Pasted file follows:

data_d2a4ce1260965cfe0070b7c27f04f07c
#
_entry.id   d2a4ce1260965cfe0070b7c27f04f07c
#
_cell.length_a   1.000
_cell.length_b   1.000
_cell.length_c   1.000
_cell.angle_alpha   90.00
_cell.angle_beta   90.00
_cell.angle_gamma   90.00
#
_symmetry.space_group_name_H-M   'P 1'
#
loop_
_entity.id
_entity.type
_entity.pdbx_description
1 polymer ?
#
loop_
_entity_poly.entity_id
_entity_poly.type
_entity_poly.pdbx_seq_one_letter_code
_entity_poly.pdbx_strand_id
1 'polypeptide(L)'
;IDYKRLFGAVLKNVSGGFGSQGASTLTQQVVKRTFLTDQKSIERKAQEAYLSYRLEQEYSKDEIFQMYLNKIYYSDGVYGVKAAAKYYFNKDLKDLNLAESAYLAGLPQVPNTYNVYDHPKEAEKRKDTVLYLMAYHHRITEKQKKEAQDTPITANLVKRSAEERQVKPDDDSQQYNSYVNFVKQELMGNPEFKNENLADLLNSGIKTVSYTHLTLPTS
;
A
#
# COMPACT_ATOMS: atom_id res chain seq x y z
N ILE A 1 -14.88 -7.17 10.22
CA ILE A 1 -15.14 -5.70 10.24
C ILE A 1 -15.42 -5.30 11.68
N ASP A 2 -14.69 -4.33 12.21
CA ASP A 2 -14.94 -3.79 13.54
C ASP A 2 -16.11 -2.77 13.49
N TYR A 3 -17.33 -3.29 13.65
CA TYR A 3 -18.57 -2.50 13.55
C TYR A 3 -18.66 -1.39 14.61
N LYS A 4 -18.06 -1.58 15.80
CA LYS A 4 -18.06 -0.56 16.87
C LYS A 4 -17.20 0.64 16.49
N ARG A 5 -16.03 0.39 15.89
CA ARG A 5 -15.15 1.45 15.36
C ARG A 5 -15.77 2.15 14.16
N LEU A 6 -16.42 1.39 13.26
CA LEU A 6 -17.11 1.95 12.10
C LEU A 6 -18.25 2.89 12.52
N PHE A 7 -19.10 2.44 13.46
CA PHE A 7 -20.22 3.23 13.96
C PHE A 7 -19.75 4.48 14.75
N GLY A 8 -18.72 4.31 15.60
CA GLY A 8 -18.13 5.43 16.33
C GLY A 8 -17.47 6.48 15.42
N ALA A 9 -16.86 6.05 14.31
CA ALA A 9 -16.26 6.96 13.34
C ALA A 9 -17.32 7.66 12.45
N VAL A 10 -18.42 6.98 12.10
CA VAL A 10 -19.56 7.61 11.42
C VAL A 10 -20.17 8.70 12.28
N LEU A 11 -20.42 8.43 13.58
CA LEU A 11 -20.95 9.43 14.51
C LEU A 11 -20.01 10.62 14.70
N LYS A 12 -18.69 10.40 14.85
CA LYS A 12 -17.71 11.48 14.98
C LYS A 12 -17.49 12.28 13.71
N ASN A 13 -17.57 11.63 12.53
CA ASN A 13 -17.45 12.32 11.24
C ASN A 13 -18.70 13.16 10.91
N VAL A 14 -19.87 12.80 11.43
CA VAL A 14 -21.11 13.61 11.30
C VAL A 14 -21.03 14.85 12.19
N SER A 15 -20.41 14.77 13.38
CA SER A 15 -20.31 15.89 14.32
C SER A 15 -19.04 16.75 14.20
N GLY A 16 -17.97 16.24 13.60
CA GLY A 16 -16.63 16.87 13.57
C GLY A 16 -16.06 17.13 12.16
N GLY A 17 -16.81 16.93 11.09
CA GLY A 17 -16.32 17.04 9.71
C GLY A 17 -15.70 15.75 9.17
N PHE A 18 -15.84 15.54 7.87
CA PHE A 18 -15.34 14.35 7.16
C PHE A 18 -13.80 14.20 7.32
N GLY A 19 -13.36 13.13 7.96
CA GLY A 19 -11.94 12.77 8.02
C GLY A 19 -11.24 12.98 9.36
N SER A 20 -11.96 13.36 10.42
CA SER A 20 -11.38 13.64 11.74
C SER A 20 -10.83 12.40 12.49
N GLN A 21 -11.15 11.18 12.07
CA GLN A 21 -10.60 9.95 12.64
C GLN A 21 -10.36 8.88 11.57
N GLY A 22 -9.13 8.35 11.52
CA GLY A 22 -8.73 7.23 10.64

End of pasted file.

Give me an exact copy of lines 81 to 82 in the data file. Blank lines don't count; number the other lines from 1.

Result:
C GLY A 17 -15.70 15.75 9.17
N PHE A 18 -15.84 15.54 7.87